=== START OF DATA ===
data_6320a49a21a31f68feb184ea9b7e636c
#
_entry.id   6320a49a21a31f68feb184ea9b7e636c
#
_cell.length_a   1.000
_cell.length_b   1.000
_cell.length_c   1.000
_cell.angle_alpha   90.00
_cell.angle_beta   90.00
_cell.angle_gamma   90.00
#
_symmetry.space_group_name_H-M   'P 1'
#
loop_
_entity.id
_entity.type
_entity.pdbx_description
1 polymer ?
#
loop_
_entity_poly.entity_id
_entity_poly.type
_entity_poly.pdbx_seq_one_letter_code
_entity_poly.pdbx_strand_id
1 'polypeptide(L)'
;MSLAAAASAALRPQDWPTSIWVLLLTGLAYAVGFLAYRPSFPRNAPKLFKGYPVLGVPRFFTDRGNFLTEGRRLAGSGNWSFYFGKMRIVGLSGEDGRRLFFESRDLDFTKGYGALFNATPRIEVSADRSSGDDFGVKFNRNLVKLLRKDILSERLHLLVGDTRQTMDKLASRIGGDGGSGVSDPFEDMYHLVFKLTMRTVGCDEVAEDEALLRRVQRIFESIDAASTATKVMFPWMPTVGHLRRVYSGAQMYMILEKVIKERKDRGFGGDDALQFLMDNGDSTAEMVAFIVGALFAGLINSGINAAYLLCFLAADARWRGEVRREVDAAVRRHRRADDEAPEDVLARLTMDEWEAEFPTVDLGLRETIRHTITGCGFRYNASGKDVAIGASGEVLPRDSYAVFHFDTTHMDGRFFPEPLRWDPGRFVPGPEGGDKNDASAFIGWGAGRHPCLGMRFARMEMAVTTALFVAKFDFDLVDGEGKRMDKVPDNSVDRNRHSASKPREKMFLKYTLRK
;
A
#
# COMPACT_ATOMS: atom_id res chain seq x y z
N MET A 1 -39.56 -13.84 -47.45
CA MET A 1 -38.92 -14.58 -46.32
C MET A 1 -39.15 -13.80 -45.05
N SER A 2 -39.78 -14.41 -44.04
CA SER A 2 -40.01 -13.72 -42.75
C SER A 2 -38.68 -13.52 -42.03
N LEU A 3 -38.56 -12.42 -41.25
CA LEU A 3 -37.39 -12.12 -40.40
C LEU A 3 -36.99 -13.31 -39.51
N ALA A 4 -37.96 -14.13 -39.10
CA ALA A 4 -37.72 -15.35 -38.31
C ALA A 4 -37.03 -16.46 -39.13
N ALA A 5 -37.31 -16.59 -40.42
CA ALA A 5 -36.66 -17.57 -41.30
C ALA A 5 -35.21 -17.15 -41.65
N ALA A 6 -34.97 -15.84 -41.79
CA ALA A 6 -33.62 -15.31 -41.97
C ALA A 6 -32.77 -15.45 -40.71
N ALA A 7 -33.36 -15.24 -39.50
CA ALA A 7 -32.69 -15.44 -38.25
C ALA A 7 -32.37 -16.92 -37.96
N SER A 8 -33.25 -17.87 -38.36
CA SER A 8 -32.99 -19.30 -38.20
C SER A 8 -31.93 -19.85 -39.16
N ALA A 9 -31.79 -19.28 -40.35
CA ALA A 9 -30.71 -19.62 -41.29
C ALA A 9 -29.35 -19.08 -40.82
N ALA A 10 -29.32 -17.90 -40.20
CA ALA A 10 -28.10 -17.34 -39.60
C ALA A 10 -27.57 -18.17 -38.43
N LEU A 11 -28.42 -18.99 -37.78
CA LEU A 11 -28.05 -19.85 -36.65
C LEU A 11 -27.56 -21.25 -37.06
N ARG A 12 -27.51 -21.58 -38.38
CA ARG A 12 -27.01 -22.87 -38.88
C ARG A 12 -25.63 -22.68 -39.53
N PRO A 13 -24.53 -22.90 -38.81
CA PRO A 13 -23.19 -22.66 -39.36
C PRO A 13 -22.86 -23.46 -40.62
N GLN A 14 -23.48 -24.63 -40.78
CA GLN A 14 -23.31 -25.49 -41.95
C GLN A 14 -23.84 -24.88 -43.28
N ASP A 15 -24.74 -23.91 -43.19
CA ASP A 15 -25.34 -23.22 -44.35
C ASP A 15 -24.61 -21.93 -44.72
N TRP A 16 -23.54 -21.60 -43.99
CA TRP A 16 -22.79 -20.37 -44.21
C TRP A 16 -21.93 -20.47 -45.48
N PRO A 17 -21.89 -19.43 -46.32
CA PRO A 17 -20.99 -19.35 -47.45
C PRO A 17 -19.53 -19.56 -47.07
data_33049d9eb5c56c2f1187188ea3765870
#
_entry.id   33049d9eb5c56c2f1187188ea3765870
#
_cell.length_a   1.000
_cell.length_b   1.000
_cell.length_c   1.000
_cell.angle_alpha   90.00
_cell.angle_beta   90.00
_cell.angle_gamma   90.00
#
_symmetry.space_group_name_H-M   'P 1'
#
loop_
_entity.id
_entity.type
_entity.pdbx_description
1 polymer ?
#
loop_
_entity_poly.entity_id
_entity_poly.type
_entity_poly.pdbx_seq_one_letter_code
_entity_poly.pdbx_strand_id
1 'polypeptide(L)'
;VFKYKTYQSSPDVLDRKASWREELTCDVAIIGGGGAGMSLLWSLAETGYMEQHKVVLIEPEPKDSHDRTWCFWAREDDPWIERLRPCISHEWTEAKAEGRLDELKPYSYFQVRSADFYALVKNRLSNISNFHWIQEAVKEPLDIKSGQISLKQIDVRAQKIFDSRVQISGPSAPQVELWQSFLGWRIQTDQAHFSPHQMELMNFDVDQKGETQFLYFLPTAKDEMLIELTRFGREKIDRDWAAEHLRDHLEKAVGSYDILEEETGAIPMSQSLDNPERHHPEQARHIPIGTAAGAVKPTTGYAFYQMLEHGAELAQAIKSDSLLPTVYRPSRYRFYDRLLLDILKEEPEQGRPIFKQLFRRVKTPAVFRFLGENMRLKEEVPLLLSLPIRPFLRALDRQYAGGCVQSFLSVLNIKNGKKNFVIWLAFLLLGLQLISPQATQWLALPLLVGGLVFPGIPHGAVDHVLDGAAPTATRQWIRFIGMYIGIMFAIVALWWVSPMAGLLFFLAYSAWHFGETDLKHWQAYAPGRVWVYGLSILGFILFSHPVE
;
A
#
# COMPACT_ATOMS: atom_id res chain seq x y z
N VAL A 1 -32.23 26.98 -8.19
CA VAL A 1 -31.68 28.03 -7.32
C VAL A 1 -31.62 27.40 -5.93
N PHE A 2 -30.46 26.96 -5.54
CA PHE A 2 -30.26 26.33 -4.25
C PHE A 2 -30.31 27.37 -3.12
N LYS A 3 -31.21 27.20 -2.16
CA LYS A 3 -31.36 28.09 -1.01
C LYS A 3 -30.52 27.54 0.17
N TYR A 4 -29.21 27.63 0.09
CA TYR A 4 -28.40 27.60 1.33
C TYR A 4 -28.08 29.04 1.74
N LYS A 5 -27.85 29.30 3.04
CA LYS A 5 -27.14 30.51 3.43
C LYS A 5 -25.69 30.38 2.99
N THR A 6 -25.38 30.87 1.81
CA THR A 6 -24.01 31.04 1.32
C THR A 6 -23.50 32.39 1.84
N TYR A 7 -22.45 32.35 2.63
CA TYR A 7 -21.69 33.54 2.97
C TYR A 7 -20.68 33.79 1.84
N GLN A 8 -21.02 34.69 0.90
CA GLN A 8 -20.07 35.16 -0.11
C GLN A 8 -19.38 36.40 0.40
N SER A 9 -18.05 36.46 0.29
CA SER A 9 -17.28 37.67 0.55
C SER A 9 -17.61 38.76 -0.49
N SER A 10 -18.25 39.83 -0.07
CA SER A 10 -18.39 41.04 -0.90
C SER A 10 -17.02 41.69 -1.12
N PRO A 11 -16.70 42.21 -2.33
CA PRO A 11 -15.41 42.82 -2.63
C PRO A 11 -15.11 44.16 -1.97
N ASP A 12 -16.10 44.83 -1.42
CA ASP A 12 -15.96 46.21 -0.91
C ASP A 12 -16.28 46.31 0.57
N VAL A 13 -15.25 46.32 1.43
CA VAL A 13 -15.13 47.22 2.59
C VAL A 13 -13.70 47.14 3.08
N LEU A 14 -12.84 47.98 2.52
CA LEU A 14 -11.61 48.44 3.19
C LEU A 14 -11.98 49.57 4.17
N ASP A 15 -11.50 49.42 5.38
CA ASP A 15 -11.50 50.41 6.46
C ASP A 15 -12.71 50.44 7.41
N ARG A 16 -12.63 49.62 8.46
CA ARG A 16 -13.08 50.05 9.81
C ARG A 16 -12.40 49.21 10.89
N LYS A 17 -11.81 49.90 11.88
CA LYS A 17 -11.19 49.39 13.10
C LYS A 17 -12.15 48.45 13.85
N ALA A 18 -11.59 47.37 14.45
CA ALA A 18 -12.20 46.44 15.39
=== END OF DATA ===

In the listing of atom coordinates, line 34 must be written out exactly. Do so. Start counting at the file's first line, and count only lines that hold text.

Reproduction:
N SER A 2 -39.78 -14.41 -44.04